Article by Jeffrey Gallant
This issue’s selection focuses on three records from Greenland, and on one of its most famous residents, the Greenland shark. With a surface area of 2,175,600 sq km (840,000 sq miles), Greenland is world’s largest island. The majority of the residents of this autonomous constituent country within the Kingdom of Denmark, are Inuit, whose ancestors migrated from what is now the Canadian territory of Nunavut during the 13th century. Approximately 80% of
Greenland is covered by the only permanent ice sheet outside Antarctica. Most of the ice sheet is more than 2 km (1.2 mi) thick, and over 3 km (1.9 mi) at its thickest point. If it melted away completely, the world’s sea level would rise by more than 7 m (23 ft).
If you think the Arctic Ocean is too cold for sharks, think again. The Greenland shark, Somniosus microcephalus, is the largest member of the Somniosidae (Sleeper) family. It is the second largest carnivorous shark after the great white and it is the largest Arctic fish. It is also the longest-living vertebrate animal with a life expectancy of at least 272 years.
Until recently, aging a Greenland shark was impossible since it does not have vertebral growth bands— counted like rings on a tree—as do many other shark species. Therefore, determining its age would require the capture and measurement of a newborn pup followed by periodical recapture and measuring until the end of its natural life. Doing so under controlled conditions—no Greenland shark has ever been kept in captivity for more than a month— would not reflect the natural growth rate of a shark living in an oceanic environment, and a study in the wild over a long period, say 200 years, would require several generations of researchers as well as an extreme range and ongoing tracking system, the likes of which does not yet exist.
The Greenland shark’s suspected yet hypothetical longevity was long debated by a rare encounter with a Greenland shark in the St. Lawrence Estuary, apparently confirmed in a study released in August 2016 by a science team led by Julius Nielsen at the University of Copenhagen.
According to the article published in the journal Science, Nielsen and his colleagues used radiocarbon dating to establish the age of 28 Greenland sharks. The age ranges of sharks born before atomic bomb testing in the 1950s—which nearly doubled the amount of carbon-14 in the atmosphere—revealed a life- expectancy of at least 272 years, that sexual maturity may not be reached before 156 ± 22 years, and that the largest shark (5.2 m / 17 ft) was 392 ± 120 years old. Considering that the largest known length for the Greenland shark is over seven metres (23 ft), there may be living specimens that were swimming in the St. Lawrence when Jacques Cartier laid claim to New France in 1534.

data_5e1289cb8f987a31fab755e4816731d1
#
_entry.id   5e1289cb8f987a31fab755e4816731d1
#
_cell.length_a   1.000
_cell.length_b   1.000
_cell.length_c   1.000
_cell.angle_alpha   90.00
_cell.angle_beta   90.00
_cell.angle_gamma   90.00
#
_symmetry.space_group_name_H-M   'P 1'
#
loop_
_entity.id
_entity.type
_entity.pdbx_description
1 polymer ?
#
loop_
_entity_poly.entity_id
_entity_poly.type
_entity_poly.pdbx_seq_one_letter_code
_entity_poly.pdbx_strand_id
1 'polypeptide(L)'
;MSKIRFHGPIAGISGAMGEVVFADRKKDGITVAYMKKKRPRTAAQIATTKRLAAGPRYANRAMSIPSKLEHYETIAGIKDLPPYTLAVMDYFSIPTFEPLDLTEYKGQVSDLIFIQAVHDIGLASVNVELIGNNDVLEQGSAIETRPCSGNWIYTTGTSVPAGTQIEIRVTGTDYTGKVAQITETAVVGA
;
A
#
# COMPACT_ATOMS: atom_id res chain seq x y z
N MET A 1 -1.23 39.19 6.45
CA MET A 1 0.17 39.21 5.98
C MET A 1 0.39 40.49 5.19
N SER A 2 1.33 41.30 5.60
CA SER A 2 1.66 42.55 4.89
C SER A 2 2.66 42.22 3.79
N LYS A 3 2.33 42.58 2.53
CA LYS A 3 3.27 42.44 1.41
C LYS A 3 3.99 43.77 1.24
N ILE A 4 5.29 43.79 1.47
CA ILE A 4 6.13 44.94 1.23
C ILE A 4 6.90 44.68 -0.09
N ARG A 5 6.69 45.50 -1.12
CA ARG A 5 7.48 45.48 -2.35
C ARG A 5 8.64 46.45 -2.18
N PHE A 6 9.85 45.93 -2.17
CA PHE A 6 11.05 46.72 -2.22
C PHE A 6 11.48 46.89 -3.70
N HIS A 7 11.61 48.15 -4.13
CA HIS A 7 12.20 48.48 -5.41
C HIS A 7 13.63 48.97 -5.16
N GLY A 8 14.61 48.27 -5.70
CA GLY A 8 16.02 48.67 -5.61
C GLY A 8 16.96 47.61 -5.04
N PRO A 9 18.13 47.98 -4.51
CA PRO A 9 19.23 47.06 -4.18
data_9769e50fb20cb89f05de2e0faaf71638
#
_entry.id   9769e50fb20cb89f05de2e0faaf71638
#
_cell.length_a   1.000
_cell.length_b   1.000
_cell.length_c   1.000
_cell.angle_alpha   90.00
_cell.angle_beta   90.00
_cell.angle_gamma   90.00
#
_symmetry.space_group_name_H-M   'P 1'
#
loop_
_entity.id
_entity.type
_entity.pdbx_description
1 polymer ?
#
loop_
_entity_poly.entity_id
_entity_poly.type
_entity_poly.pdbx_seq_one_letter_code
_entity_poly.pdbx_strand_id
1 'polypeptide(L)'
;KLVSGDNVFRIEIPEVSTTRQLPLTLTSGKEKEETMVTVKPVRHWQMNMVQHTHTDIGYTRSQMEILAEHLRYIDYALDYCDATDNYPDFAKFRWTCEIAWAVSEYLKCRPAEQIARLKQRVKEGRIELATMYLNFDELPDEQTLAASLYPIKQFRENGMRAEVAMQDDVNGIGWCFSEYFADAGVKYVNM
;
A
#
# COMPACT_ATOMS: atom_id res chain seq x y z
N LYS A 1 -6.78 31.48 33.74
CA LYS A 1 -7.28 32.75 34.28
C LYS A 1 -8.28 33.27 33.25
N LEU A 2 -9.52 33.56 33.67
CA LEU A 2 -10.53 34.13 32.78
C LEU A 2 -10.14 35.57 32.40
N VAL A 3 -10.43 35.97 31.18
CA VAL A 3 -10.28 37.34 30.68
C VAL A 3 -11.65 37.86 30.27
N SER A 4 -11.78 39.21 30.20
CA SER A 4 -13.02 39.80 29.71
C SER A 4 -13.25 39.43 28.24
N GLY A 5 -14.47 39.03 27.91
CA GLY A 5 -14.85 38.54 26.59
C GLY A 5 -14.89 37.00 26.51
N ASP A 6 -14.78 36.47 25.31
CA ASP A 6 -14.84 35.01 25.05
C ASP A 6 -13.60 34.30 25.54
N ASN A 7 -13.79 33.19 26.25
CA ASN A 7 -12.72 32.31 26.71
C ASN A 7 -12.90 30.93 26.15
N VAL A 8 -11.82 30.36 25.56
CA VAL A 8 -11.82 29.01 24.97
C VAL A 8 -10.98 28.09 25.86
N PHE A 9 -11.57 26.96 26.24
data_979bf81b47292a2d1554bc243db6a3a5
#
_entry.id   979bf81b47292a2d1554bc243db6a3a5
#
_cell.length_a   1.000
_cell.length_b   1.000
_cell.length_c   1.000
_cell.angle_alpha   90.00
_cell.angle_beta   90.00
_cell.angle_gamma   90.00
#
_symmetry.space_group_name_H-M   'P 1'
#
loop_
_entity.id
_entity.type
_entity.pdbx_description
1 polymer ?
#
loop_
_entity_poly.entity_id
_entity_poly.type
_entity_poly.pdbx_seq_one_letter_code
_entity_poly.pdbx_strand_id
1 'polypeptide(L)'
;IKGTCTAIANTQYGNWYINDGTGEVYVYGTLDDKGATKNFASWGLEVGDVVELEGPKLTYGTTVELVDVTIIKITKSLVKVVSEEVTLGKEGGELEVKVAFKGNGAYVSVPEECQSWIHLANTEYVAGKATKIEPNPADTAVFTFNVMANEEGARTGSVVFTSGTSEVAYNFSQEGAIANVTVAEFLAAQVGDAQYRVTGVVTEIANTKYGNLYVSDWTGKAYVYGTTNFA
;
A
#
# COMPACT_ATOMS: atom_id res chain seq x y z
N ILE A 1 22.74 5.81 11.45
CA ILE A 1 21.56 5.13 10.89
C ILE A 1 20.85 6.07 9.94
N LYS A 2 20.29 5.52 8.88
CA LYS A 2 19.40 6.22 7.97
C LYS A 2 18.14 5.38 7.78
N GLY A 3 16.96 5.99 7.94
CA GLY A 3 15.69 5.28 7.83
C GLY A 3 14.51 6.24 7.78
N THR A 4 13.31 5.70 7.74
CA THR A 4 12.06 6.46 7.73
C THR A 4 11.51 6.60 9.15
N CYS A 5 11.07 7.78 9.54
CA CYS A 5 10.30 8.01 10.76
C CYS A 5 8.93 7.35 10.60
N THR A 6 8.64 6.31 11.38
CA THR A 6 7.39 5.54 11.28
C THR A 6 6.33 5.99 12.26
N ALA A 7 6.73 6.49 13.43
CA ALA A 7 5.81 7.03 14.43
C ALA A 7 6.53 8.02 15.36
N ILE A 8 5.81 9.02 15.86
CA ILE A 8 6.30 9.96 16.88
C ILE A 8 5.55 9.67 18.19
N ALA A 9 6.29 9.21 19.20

Although scientific debate on this discovery may linger for years—radiocarbon dating of deep- dwelling marine organisms is not very precise—, it is safe to say that even with the most conservative margin of error, the Greenland shark is currently and by far the longest- living vertebrate on the planet.
If sharks aren’t your thing, you need not worry about encountering this old-timer during a dive. The Greenland shark is very rarely observed by divers because of its bathybenthic environment that is inaccessible to humans unless they are traveling aboard a deep submersible.
Read the full stories and discover hundreds more diving records, outstanding diving personalities, and 6,000 years of diving history in the Diving Almanac! www.divingalmanac.com
About Jeffrey Gallant
Jeffrey Gallant is the Editor of the Diving Almanac and a shark researcher. He started diving at age 14 in 1982 and has since led scientific and training expeditions around the world. Among other accomplishments, Gallant was trained as an aquanaut in Romania in 1995 and he dove with Équipe Cousteau in 1999.
Want more? www.divingalmanac.com